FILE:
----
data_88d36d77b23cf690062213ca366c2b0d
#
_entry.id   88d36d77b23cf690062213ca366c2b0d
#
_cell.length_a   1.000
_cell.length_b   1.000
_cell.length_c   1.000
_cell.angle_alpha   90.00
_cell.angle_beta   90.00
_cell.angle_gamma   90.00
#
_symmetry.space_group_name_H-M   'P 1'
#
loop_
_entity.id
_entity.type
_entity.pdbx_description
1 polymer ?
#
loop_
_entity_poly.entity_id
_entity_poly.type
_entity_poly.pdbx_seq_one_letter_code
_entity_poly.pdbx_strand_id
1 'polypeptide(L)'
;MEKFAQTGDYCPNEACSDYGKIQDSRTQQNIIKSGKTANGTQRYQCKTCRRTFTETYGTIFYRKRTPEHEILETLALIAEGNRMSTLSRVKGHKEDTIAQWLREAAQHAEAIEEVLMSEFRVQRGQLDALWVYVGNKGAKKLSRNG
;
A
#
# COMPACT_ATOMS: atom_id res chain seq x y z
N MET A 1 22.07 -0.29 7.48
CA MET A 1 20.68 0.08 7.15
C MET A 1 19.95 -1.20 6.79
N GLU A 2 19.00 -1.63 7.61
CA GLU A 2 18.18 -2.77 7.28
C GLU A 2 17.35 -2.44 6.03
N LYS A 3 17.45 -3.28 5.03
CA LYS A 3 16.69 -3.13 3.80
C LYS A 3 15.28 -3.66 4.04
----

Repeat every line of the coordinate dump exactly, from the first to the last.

data_88d36d77b23cf690062213ca366c2b0d
#
_entry.id   88d36d77b23cf690062213ca366c2b0d
#
_cell.length_a   1.000
_cell.length_b   1.000
_cell.length_c   1.000
_cell.angle_alpha   90.00
_cell.angle_beta   90.00
_cell.angle_gamma   90.00
#
_symmetry.space_group_name_H-M   'P 1'
#
loop_
_entity.id
_entity.type
_entity.pdbx_description
1 polymer ?
#
loop_
_entity_poly.entity_id
_entity_poly.type
_entity_poly.pdbx_seq_one_letter_code
_entity_poly.pdbx_strand_id
1 'polypeptide(L)'
;MEKFAQTGDYCPNEACSDYGKIQDSRTQQNIIKSGKTANGTQRYQCKTCRRTFTETYGTIFYRKRTPEHEILETLALIAEGNRMSTLSRVKGHKEDTIAQWLREAAQHAEAIEEVLMSEFRVQRGQLDALWVYVGNKGAKKLSRNG
;
A
#
# COMPACT_ATOMS: atom_id res chain seq x y z
N MET A 1 22.07 -0.29 7.48
CA MET A 1 20.68 0.08 7.15
C MET A 1 19.95 -1.20 6.79
N GLU A 2 19.00 -1.63 7.61
CA GLU A 2 18.18 -2.77 7.28
C GLU A 2 17.35 -2.44 6.03
N LYS A 3 17.45 -3.28 5.03
CA LYS A 3 16.69 -3.13 3.80
C LYS A 3 15.28 -3.66 4.04